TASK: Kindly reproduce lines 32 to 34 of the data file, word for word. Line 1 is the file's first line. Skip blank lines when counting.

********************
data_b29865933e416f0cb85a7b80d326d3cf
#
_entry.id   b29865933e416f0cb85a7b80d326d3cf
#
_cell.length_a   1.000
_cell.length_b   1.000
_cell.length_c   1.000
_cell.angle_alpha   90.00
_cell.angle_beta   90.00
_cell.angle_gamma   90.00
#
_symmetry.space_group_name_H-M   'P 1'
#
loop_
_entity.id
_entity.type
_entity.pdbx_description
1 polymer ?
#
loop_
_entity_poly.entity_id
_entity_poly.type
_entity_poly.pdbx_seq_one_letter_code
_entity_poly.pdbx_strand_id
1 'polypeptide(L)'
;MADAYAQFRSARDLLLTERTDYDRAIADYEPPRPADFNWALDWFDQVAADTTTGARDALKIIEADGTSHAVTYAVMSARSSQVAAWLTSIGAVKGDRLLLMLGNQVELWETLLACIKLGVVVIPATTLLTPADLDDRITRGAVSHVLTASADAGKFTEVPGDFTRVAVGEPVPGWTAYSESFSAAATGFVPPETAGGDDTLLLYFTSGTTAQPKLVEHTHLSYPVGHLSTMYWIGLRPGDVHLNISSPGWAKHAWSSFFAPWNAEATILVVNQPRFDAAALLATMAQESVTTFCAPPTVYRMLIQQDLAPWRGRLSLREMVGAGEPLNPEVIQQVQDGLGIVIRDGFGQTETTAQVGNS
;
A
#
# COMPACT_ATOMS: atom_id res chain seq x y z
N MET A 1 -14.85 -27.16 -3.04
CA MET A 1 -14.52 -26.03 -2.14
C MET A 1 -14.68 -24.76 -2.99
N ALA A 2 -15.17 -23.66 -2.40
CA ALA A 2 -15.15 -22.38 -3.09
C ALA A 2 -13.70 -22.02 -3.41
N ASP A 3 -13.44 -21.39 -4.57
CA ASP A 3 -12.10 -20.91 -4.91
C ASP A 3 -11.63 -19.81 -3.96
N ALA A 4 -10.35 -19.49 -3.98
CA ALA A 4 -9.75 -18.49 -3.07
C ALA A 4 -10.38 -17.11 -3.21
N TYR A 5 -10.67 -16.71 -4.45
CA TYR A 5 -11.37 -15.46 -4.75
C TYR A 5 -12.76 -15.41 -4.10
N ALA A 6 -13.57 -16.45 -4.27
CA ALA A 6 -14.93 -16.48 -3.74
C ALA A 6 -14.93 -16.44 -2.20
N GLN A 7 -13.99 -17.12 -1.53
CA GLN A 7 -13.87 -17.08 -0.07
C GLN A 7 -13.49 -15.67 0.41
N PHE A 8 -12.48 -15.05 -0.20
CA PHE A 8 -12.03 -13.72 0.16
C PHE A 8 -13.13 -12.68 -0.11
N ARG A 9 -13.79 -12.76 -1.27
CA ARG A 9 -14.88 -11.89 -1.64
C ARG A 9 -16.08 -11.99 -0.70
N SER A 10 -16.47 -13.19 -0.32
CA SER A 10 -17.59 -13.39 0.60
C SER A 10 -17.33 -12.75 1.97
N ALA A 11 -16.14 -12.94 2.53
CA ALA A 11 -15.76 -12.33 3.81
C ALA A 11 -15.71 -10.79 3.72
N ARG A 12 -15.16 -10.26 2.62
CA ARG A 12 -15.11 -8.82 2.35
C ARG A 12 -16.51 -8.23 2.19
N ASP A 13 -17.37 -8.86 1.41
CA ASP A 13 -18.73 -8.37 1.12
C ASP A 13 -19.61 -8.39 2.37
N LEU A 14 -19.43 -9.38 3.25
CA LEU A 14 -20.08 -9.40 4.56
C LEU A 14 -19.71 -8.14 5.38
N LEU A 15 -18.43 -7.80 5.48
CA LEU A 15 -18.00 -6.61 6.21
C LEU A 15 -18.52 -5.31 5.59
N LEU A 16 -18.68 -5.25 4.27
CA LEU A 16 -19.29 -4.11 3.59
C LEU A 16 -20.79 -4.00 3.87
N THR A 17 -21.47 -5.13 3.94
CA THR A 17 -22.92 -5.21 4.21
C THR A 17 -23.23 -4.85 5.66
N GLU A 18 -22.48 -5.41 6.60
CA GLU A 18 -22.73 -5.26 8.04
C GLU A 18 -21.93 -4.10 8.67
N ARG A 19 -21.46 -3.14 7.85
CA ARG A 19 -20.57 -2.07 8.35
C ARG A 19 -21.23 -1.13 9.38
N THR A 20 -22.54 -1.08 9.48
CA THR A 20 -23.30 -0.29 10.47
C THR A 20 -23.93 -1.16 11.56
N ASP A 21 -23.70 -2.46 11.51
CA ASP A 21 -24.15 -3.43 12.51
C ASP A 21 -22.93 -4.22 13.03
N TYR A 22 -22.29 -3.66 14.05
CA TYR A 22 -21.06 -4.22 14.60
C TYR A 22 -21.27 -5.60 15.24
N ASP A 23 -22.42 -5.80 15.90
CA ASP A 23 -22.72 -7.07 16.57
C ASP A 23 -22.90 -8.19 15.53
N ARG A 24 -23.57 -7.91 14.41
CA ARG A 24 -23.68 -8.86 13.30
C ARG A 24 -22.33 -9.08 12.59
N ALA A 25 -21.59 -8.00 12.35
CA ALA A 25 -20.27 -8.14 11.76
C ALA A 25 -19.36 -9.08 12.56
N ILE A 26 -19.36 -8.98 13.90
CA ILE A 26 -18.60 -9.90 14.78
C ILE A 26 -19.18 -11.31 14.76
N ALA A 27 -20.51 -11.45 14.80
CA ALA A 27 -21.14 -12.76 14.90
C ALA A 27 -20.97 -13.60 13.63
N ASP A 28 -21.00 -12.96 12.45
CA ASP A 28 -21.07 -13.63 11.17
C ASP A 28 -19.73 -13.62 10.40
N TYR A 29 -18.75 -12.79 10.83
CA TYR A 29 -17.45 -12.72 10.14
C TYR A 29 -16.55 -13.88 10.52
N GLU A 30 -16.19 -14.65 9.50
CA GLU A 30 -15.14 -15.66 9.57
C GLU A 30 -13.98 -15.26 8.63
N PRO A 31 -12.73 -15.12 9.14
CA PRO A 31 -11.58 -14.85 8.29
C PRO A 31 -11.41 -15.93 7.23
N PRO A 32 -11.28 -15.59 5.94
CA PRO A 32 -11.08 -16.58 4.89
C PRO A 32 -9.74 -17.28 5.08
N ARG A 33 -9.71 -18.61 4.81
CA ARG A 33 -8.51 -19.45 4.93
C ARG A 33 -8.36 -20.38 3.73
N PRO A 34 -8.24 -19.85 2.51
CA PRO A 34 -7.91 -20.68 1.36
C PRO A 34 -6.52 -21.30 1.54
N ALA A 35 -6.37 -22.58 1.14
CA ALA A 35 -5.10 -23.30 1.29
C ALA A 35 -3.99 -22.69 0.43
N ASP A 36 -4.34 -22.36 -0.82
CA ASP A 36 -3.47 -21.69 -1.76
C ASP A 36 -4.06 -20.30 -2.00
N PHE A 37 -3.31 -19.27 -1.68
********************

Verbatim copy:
CA MET A 1 -14.52 -26.03 -2.14
C MET A 1 -14.68 -24.76 -2.99
N ALA A 2 -15.17 -23.66 -2.40